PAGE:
Sarasota Ballet of Florida

By Chitwood, Susan | Pointe, October/November 2005 | Go to article overview

Sarasota Ballet of Florida


Chitwood, Susan, Pointe


A diverse rep woos audiences at Sarasota Ballet of Florida.

When 17th-century poet Richard Barnfield penned the line "Fortune is full of fresh variety," he could have been envisioning the Sarasota Ballet of Florida. Now 15 years old, the company possesses a startlingly diverse repertoire, including Swan Lake, Carmina Burana, La Boutique Fantasque and Anne Frank.

"We're very versatile," acknowledges Artistic Director Robert de Warren. "In a small city there's no built-in ballet audience like in New York or Boston, and in America, the ballet audience is the smallest of all. I have to bring in works that bring in an audience."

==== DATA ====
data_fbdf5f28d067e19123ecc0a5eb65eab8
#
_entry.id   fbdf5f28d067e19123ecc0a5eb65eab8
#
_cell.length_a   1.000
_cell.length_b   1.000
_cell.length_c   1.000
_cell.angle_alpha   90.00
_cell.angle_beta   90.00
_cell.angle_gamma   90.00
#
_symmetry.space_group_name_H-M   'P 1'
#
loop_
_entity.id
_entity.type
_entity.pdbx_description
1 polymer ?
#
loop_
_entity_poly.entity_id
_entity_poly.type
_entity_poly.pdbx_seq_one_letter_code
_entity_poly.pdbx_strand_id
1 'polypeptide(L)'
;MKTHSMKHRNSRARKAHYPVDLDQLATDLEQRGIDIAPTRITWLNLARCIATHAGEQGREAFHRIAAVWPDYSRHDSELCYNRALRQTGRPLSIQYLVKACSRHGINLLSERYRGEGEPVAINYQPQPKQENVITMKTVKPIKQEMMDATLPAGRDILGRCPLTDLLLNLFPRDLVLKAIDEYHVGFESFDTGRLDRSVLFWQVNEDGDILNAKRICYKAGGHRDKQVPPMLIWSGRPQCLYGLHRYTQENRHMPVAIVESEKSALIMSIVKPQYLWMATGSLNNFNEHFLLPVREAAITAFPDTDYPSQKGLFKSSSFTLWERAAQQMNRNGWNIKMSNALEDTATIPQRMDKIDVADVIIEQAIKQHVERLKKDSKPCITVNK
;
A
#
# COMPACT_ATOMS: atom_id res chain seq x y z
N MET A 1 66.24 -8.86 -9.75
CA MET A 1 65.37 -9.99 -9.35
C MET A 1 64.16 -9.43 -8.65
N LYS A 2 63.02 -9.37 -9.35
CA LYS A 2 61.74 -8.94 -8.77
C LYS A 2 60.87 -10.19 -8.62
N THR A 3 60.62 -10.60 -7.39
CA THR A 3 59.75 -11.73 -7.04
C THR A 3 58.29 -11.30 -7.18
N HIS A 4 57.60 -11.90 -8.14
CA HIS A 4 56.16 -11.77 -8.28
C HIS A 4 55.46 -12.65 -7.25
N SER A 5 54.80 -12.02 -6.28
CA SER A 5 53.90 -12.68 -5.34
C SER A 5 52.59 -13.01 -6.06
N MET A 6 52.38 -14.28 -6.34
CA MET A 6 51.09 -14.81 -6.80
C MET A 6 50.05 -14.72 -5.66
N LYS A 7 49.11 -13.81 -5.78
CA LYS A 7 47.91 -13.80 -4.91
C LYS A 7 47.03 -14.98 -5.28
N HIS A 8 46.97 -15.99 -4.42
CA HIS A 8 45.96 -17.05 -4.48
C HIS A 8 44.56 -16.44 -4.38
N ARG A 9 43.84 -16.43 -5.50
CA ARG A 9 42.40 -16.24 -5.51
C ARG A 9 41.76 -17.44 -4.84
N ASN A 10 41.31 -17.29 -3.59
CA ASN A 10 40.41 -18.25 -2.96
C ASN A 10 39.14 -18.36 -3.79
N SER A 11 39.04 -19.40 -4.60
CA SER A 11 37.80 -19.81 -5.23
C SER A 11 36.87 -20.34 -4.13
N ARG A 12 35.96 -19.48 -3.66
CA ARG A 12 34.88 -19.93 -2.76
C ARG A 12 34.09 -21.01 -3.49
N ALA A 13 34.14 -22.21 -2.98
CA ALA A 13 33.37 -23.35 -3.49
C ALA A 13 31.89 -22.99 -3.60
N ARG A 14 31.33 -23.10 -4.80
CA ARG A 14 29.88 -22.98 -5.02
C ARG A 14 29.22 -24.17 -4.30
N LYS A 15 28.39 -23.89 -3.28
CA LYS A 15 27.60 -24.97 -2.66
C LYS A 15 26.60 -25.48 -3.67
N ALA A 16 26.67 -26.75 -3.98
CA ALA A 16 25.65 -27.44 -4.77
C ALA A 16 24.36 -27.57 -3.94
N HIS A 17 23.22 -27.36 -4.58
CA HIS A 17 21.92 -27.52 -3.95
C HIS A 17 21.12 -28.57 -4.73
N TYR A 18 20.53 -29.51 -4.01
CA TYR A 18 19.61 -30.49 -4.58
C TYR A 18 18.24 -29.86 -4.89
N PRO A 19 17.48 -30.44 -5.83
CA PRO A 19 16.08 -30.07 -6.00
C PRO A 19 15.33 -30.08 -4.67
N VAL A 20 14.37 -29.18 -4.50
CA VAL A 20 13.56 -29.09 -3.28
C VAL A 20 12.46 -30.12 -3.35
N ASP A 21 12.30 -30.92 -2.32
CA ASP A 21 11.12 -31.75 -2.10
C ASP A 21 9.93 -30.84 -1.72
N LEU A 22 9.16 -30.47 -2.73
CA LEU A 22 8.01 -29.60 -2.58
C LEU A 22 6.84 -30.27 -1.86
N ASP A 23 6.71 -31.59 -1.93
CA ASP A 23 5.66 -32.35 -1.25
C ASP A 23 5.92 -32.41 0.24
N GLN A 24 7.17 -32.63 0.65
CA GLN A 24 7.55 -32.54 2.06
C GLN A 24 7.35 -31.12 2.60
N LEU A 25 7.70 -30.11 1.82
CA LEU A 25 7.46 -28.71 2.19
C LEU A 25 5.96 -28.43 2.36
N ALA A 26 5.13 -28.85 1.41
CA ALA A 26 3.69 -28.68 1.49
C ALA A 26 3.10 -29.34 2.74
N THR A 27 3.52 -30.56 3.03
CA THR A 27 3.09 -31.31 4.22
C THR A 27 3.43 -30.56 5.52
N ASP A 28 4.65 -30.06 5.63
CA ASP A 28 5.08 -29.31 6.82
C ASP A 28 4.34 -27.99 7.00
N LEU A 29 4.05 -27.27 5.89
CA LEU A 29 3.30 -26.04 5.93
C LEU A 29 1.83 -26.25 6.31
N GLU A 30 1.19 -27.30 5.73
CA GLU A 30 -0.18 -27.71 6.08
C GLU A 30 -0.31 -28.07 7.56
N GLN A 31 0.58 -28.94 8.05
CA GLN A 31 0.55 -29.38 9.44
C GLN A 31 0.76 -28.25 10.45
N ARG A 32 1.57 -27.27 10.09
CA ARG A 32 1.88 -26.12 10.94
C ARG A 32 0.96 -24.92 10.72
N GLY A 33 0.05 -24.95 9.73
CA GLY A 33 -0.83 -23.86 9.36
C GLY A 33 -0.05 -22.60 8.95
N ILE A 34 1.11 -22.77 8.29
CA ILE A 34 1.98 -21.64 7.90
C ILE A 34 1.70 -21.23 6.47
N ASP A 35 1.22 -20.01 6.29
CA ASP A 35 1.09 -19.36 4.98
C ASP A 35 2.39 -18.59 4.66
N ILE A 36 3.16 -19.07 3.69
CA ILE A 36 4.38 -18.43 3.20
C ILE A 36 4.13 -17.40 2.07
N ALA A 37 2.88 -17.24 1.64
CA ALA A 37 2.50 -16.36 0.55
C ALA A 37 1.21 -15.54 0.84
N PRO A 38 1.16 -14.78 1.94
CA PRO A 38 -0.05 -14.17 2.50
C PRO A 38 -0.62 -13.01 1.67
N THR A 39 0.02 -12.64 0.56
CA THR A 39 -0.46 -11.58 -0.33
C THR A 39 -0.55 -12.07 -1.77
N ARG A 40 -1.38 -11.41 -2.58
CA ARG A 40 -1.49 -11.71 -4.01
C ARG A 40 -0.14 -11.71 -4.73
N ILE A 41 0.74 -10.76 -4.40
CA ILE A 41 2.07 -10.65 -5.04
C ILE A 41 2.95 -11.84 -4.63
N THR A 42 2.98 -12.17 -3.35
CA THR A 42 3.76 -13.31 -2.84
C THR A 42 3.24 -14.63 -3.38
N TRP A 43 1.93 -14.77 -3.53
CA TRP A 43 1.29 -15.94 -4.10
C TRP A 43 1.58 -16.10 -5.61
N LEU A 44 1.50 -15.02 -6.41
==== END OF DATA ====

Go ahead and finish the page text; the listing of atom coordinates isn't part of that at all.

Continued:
De Warren's strategy appears to be working. His Ca d 'Zan: A Fantasy has proved so popular with local audiences it's been brought back twice since the 2003 première. Inspired by the elaborate Venetian palace Ca d'Zan, circus magnate John Ringling's Sarasota home, the ballet features a Circus Sarasota trapeze artist, a white stallion, clowns and acrobats.

Company members seem to relish the mix. Originally from Romania, Adrian Ciobanu, 32, joined SBF a decade ago. Although he officially retired from the company to teach and now directs the dance school, he will reprise his role as Juan Peron in Eva Peron-A Dance Portrait this season. The variety, he says, "is very good. It's more interesting." Ciobanu also likes the big productions SBF mounts and lauds the quality of the training that is based on the Vaganova syllabus.

In addition to solid technique, de Warren looks for dancers with acting skills. "I'm no lover of the abstract," he says. "We do theatrical interpretation. It must be well acted, as well as danced. I want dancers who are expressive. You get very intense performances that way." SBF dancers receive some basic training in acting, but it's "in rehearsals where we really teach them, polish them," he adds. …

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